An Australian journalist who writes about celebrities had given Rebel Wilson’s representatives fewer than two days to comment on the new couple before he published a column about them. Before Rebel Wilson, an Australian actress and comedian, made public her new relationship, the journalist had written a column about the new couple.
Ms. Wilson’s admirers, other journalists, and members of the L.G.B.T.Q. community voiced their disagreement with the essay online, stating that the choice to come out and when to do so is a personal one. Despite the fact that Ms. Wilson had published online images of herself with Ms. Agruma in the past, she had never disclosed to the public that the two were dating.
Ms. Wilson, who is renowned for her appearances in “Bridesmaids” and “Pitch Perfect,” said in the Instagram post that she was in a relationship with Ms. Agruma, the creator of a fashion firm that is situated in Los Angeles. Ms. Wilson is recognised for her performances in “Bridesmaids” and “Pitch Perfect.”
On Monday, a spokesperson for Ms. Wilson refused to comment, and Ms. Agruma did not immediately reply to calls for comment on the matter. Ms. Wilson, in response to the abuse that she received online, said in a tweet on Sunday that “it was a really challenging circumstance” but that she was “trying to face it with grace.”
Mr. Hornery, who is homosexual, wrote in his celebrity column for “Private Sydney” on Saturday that Ms. Wilson’s “decision to reject” his “discreet, real, and honest inquiries was, in our opinion, unimpressive.” He said this in reference to Ms. Wilson’s behaviour in response to his questions.
Mr. Hornery said, in a new column that was published on Monday, that the newspaper had “mishandled stages in our approach,” and that the first editorial had been pulled from the website of The Morning Herald. The heading for the new piece said, “I will learn from my blunders about Rebel Wilson.”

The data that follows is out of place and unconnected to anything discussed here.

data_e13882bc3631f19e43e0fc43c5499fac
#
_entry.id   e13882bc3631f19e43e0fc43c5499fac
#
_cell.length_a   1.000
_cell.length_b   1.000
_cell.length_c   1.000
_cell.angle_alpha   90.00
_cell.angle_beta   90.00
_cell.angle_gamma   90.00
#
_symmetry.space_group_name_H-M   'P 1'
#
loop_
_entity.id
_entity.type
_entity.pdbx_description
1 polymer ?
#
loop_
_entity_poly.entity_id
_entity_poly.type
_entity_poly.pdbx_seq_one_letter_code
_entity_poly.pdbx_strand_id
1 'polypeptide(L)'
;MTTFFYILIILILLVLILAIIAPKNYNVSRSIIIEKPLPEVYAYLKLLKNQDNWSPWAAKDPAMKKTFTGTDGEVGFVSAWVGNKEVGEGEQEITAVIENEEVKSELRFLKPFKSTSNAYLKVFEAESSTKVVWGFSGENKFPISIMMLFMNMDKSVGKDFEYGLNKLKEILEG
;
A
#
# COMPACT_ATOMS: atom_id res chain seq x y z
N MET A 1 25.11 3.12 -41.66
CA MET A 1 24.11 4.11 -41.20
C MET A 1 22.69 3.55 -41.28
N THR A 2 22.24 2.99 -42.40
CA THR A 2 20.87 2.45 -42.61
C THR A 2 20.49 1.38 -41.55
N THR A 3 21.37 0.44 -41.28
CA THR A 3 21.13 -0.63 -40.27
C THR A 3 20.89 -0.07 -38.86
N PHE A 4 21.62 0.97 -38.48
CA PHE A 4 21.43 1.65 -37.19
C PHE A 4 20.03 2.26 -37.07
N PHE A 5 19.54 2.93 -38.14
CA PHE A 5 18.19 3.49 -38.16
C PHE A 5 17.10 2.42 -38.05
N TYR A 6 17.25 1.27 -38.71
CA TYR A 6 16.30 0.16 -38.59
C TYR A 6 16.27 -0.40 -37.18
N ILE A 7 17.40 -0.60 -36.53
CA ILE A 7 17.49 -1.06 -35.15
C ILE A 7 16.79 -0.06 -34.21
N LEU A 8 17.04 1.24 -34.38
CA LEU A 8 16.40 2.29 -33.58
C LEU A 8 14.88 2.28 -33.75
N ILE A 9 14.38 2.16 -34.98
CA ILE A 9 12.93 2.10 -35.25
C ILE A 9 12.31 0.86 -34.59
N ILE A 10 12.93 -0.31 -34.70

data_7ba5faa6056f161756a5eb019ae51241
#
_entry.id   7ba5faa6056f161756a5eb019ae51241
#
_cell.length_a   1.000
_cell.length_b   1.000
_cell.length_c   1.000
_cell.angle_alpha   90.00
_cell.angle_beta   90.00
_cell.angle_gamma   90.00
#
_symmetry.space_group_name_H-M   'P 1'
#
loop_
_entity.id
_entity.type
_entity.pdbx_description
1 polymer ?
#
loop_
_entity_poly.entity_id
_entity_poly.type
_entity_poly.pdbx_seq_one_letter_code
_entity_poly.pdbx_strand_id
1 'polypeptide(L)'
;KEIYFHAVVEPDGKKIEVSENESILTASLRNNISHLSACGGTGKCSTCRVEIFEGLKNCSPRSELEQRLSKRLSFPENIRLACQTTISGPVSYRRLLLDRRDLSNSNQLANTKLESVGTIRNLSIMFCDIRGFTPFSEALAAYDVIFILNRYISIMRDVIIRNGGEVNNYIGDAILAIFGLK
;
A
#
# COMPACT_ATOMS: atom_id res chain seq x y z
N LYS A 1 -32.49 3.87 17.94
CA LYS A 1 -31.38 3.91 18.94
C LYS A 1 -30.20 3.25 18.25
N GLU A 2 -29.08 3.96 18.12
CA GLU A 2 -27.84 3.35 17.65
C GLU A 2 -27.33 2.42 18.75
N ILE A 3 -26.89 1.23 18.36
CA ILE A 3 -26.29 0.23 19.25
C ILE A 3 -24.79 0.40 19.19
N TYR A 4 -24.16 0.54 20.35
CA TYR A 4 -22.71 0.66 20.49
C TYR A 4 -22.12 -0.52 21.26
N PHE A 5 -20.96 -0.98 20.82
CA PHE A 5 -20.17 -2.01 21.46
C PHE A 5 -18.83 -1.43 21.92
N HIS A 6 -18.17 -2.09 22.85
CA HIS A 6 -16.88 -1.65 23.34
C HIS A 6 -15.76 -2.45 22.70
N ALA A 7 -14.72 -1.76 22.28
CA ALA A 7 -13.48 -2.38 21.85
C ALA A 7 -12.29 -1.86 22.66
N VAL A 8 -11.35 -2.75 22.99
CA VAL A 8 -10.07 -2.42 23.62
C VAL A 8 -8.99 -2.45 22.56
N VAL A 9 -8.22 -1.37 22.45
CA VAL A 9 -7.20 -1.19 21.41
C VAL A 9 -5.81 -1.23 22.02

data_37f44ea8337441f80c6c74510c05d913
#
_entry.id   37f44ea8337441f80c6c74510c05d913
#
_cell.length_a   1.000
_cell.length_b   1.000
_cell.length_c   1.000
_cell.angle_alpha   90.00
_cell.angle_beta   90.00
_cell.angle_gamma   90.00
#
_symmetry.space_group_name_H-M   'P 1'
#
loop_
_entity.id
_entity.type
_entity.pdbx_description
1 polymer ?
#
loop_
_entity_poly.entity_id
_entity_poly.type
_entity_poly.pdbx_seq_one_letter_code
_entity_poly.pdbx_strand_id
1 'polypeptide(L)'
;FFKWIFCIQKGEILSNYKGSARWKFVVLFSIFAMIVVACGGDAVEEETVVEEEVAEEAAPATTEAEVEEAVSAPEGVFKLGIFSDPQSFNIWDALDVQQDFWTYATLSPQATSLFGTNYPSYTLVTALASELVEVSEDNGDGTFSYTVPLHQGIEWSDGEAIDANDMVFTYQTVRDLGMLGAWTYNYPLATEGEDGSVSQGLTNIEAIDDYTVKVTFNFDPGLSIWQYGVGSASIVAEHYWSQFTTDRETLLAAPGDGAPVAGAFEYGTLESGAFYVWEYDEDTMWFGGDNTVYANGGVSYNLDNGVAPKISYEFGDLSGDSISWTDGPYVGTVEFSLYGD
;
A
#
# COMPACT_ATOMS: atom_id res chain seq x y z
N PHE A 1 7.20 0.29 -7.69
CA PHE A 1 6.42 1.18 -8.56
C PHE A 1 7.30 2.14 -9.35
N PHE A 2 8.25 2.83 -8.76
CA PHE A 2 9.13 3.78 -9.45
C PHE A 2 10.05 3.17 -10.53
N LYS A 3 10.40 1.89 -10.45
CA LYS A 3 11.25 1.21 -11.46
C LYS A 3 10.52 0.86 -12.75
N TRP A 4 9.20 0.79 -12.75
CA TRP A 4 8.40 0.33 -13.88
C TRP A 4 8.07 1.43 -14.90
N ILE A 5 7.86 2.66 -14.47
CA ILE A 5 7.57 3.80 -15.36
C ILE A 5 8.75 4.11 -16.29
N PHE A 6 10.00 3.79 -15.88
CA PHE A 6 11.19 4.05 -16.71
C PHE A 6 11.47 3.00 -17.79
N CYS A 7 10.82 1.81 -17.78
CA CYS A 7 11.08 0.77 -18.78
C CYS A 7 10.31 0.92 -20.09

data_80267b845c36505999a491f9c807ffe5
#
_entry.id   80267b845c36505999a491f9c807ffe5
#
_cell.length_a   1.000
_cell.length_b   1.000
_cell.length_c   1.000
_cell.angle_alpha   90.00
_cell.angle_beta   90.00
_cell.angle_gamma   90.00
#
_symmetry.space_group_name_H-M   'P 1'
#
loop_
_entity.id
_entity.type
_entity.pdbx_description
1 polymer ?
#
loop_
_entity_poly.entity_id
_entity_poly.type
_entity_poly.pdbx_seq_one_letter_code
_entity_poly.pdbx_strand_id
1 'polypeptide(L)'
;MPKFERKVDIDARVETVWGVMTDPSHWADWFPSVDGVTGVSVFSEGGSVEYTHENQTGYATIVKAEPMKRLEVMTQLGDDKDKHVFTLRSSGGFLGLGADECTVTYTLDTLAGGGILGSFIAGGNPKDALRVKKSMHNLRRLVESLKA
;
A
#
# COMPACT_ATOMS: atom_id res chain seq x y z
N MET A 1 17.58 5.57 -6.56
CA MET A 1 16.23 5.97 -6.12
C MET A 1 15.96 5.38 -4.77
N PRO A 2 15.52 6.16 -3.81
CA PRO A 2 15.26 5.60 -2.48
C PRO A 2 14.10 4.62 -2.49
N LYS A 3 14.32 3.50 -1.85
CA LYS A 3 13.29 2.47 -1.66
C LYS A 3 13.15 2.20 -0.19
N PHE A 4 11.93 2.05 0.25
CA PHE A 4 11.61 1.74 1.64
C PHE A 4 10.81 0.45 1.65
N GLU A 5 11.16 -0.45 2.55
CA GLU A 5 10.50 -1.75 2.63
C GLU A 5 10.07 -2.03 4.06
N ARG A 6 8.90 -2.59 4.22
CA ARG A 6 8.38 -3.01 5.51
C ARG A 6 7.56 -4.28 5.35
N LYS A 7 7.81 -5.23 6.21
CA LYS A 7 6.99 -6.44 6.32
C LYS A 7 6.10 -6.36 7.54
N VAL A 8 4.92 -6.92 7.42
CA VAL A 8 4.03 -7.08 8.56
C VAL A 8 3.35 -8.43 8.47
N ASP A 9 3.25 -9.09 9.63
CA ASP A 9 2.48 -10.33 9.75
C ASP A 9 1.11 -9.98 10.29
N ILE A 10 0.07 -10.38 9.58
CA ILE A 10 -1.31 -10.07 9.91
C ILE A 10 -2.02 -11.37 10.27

When asked for his opinion on the matter on Monday, Mr. Hornery said that he had nothing to add to what he had already written in his column. On Monday, our attempts to get in touch with The Sydney Morning Herald were futile.
“Not coming out on one’s own terms may be tough psychologically and professionally,” Cathy Renna, a spokesperson for the National L.G.B.T.Q. Task Force, said in a statement. “Even when it is a wonderful, joyous, motivating gesture, as Wilson’s coming-out post was to so many,” she said.
Mr. Hornery said in his new column that on Thursday morning he sent an email to Ms. Wilson’s management asking if she would be willing to remark about the connection. He also mentioned that his deadline for the piece was on Friday at one o’clock in the afternoon. He said that he had many sources who had verified the link, but that he was seeking a statement “in the interests of openness and fairness.” [Case in point:]
Bevan Shields, the editor of The Morning Herald, which is owned by Nine Entertainment and published on Sunday, claimed that he had been carefully reading responses about the piece. The message from the editor was published as an editor’s note.
Mr. Shields said, “I had made no judgement about whether or what to publish,” adding that he would have taken her reaction into consideration if he had made a decision. Wilson took the choice to publicly announce her new boyfriend, who had been a component of her social media pages for many months prior to making this decision.